Last-minute student exchanges: ‘Some students were scammed’
The pandemic made it a lot harder for students to go on a student exchange, but some determined VU students did not want to give up on their plans. Whereas they might normally have several months to get ready for their exchange, some students had to make arrangements in just a few weeks.
It remained unclear for many students whether they could go abroad, as VU Amsterdam strictly observed the government’s designation of each country’s safety by assigning them colours. Exchanges to countries designated as ‘red’ and ‘orange’ countries were denied.
It prompted student Communication & Information Lina Nasser, who wanted to go to Korea, to set up a petition to allow for the exchanges to take place. It was signed by over 1300 people, but Nasser thinks it is their argumentation especially which convinced the university to opt for a slightly more lenient policy. Several governmental designations also became more favourable, allowing many student exchanges to proceed.
For Nasser, the most difficult part of the looming cancellation was having to arrange everything at the last moment. “It takes at least a month to get a visa if you already have an appointment at the embassy.” Accommodation and flight tickets become more expensive too: “I waited until Korea was on the safe list and by then it was significantly more expensive and stressful to book everything.”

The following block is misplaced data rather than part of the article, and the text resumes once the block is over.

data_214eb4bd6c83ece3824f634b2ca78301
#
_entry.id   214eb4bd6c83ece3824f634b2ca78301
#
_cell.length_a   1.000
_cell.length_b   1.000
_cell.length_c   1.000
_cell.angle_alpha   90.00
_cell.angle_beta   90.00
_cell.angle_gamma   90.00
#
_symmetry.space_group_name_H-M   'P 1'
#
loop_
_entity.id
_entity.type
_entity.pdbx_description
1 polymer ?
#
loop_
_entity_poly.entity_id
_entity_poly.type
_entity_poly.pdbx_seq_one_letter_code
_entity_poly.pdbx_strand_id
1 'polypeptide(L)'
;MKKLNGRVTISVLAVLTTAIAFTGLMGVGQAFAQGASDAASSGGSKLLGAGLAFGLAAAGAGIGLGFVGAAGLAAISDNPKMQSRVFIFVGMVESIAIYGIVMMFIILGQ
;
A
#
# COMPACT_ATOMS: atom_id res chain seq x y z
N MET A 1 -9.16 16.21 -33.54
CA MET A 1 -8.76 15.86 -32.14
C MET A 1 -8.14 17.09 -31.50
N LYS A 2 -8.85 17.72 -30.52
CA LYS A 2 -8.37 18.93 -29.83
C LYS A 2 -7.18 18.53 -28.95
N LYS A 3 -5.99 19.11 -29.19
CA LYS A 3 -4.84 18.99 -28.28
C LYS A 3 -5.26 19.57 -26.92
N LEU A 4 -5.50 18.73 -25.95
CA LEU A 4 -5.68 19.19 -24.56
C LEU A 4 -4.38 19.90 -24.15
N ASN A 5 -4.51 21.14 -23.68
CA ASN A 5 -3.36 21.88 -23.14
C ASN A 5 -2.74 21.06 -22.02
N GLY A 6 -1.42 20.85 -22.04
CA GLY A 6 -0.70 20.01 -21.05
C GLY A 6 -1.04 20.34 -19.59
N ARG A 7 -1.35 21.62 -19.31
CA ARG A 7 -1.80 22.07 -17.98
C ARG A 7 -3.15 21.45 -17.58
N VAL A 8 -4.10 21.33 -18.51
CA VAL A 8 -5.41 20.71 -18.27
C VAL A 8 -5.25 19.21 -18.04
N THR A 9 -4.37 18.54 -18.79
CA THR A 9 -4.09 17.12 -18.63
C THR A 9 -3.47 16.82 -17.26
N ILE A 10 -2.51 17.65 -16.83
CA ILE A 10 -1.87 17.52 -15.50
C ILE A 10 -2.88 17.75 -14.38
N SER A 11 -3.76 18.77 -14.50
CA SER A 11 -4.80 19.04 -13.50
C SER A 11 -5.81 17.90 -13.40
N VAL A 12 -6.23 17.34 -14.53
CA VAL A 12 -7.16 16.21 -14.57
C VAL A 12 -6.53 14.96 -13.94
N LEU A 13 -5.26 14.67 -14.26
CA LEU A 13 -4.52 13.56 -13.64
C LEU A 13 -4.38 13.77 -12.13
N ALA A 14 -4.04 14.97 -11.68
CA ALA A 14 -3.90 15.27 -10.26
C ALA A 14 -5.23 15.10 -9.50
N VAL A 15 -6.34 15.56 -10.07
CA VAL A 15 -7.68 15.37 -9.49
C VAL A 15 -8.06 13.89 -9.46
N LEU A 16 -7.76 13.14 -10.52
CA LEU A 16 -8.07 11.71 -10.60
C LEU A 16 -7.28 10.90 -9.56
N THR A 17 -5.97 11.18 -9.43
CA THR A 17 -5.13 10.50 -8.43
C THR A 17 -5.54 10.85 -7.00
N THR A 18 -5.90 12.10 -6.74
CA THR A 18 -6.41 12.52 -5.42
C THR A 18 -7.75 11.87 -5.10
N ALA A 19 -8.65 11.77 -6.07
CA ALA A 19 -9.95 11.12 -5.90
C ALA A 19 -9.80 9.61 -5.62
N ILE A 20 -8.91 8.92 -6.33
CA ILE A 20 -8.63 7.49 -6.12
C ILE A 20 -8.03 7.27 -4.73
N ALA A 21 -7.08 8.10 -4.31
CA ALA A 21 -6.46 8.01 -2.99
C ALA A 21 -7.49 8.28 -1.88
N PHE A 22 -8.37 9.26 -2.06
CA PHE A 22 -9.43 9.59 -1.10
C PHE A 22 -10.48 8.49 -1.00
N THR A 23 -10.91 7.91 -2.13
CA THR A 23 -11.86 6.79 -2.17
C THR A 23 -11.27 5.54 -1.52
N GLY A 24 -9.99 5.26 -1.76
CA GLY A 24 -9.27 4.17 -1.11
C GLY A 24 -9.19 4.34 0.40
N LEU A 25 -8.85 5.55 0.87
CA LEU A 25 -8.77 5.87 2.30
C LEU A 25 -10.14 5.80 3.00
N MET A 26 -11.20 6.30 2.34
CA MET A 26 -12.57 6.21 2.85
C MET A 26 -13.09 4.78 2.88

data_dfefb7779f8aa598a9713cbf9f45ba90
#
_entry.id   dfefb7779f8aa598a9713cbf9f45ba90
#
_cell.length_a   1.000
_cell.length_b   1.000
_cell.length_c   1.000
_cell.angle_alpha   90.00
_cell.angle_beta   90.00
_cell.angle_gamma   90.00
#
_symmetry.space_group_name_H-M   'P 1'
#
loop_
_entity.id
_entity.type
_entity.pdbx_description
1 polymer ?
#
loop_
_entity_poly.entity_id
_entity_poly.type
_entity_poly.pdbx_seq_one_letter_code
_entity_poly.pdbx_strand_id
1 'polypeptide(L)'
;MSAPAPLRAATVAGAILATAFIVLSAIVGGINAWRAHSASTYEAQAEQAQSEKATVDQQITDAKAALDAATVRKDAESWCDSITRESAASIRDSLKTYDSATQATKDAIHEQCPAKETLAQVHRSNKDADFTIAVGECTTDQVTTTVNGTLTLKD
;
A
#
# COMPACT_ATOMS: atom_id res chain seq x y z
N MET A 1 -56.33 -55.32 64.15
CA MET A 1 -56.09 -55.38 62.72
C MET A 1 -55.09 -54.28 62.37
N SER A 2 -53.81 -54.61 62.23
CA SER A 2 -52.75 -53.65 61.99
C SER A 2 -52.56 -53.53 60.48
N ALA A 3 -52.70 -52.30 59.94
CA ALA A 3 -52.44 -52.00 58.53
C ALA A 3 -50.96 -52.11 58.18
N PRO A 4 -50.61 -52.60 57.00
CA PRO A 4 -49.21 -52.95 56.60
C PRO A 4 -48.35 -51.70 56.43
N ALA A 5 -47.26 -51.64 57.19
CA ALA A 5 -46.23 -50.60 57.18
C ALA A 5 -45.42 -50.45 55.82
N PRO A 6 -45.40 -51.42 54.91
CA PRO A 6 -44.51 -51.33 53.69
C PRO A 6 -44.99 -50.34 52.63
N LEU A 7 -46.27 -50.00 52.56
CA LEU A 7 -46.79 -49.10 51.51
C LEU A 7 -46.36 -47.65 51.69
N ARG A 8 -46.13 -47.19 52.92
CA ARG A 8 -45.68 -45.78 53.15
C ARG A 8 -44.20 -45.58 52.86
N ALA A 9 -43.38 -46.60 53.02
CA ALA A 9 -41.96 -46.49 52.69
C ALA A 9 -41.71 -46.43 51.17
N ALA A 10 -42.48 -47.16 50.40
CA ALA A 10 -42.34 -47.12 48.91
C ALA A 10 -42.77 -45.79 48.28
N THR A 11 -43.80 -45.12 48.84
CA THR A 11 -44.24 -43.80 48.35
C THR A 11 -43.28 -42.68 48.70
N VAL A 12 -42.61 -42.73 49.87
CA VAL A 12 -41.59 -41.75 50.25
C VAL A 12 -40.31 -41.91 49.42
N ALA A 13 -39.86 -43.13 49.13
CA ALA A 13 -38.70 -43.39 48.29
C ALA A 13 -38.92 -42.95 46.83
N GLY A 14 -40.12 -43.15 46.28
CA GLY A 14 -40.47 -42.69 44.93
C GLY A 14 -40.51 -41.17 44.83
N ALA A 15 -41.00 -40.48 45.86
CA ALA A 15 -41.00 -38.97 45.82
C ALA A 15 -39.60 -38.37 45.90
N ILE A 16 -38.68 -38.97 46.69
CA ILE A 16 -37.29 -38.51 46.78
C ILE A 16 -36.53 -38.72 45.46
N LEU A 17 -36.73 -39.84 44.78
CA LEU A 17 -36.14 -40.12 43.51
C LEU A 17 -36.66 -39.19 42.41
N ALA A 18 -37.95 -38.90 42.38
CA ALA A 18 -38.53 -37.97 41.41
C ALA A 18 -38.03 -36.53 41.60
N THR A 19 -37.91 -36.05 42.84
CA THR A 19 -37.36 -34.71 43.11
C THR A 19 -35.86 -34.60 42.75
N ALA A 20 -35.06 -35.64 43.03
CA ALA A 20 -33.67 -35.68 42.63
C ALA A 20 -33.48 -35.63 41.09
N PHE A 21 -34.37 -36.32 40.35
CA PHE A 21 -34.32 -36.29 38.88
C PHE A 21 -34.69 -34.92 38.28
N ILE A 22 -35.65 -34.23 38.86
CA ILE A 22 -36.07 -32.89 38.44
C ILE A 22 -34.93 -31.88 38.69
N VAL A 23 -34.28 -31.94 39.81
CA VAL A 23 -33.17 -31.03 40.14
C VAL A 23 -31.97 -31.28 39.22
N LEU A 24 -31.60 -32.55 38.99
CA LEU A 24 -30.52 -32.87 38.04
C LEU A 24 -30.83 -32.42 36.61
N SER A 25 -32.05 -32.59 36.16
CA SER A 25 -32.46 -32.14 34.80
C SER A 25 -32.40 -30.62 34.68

Law student Rohied Mahboeb faced similar struggles preparing for his exchange at the University of Texas. An exchange which he worked towards for several years beforehand. “When I looked at the ticket prices in February, it was about four hundred euros. When I booked it two weeks before the flight, it was around a thousand euros”, says Mahboeb. “I had to arrange everything in two or three weeks. Normally it can be done in two or three months.”
Some students already had their exchanges cancelled last year. Among them Communication Science student Job Prins, who chose not to go through with an academic minor at Italy’s University of Bologna when classes were online only. This year he already signed up for a master’s programme, but in June he received a mail that he could go to Italy and decided to do an extra minor there. “I thought: this is a chance you only get once in your life.”
Prins also had trouble finding accommodation and ended up paying a bit more than expected. “I hear from other students here that they were scammed. A lot of people decided to go on an exchange at the last moment and there were quite a few scammers active on Facebook. After making an advanced payment, the owner of the house and the house itself would disappear.”
Despite the costly and stressful obstacles, the students Ad Valvas spoke to have no regrets about going abroad. Their individual experiences are published weekly on the Blogs & Columns page on the Dutch section of this website. Follow us on Instagram for condensed English versions. To kick things off, Lina Nasser talks about the cultural and academic differences she encountered in Seoul: “I noticed that when I talk to Korean people or want to ask directions, they tend to become very intimidated”.